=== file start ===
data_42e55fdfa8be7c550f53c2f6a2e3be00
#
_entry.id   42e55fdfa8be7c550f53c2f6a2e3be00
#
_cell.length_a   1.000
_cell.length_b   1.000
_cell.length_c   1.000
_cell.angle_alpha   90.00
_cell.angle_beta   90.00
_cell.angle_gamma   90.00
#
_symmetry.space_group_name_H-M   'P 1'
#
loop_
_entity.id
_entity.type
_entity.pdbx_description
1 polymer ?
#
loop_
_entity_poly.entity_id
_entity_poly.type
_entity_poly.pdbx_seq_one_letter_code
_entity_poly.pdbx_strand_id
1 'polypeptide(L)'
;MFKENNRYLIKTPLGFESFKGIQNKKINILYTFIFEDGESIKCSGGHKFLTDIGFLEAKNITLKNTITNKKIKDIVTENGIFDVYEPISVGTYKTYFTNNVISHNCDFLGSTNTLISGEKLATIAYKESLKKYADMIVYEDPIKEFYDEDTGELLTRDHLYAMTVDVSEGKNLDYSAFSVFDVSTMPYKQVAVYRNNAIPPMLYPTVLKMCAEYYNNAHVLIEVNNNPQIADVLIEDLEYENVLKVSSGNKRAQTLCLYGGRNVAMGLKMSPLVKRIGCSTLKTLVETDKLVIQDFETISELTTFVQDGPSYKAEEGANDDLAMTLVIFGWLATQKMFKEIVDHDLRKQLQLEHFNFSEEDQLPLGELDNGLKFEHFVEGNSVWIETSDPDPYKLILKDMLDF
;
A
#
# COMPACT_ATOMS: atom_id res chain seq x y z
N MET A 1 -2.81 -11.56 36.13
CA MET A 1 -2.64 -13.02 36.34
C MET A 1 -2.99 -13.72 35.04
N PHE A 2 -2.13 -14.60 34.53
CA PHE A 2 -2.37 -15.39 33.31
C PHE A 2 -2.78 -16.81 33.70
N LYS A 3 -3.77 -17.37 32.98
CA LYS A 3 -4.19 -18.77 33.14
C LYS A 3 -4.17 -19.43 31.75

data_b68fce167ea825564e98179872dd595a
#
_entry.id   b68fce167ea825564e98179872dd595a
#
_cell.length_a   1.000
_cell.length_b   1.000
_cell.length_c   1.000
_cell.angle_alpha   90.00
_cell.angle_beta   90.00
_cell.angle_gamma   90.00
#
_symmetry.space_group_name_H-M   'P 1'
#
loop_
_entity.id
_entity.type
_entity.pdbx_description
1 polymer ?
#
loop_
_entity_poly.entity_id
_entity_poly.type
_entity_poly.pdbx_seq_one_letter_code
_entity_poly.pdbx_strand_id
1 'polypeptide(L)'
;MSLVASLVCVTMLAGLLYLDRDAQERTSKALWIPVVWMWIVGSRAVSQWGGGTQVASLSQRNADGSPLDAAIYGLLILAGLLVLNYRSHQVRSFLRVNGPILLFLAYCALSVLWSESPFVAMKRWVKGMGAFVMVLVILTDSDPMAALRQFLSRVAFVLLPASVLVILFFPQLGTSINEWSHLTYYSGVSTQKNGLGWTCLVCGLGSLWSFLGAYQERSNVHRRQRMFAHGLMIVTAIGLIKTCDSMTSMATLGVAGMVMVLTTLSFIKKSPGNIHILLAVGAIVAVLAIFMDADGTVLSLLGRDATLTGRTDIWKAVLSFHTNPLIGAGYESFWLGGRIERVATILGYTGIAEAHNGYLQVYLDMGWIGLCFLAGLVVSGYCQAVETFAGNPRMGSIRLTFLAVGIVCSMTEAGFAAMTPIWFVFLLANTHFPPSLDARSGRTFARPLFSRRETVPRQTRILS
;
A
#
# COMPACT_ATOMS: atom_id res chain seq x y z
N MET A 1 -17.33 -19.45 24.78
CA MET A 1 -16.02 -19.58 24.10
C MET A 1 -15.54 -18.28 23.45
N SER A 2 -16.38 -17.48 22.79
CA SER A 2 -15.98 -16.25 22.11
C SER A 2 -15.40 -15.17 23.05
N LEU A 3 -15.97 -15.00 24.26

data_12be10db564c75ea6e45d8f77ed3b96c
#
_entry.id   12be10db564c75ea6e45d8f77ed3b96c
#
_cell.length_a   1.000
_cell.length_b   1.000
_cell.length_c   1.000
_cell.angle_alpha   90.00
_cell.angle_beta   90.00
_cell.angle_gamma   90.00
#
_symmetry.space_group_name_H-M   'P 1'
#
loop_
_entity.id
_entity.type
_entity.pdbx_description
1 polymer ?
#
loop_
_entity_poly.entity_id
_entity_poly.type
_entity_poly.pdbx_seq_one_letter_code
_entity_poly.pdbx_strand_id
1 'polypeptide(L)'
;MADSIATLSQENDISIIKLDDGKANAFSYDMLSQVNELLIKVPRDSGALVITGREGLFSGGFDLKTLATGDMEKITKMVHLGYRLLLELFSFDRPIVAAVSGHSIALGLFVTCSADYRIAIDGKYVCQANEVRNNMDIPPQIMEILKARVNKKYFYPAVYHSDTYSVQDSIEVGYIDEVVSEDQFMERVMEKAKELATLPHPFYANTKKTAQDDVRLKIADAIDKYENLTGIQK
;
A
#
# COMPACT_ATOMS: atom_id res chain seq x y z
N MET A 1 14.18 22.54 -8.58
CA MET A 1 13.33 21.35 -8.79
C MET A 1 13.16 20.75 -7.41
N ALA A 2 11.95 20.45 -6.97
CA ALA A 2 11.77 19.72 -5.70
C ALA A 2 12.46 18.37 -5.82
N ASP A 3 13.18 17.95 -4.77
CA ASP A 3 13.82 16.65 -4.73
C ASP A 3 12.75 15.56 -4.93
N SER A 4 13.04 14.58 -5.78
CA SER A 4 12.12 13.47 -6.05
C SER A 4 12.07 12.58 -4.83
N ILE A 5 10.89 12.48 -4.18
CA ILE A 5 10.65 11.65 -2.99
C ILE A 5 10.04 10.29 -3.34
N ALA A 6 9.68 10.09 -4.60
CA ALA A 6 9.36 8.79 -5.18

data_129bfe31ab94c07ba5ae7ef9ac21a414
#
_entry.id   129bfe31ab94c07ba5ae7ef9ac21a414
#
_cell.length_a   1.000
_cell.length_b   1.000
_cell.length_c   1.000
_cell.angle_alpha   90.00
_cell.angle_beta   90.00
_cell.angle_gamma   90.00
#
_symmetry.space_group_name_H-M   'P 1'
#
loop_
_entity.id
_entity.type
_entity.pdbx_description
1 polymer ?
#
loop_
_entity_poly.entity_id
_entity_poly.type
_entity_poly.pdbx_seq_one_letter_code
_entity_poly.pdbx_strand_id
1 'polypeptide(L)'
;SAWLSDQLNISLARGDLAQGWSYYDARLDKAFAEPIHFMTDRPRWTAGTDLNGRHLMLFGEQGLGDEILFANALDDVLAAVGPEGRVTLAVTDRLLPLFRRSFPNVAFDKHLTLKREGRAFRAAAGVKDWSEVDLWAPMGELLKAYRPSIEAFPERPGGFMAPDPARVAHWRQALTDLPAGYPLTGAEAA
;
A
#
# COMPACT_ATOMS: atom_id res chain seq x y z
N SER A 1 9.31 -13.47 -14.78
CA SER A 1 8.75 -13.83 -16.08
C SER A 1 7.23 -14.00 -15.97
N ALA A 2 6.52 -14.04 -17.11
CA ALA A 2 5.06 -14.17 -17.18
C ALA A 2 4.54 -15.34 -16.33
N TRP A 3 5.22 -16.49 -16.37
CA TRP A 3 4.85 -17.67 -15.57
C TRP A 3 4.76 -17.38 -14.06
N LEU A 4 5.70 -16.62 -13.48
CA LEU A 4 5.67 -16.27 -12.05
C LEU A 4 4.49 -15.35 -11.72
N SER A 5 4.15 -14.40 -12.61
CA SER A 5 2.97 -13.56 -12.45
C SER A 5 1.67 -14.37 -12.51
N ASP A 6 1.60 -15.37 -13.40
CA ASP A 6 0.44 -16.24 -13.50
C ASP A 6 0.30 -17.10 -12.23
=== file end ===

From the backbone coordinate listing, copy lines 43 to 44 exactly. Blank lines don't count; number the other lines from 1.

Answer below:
#
_cell.length_a   1.000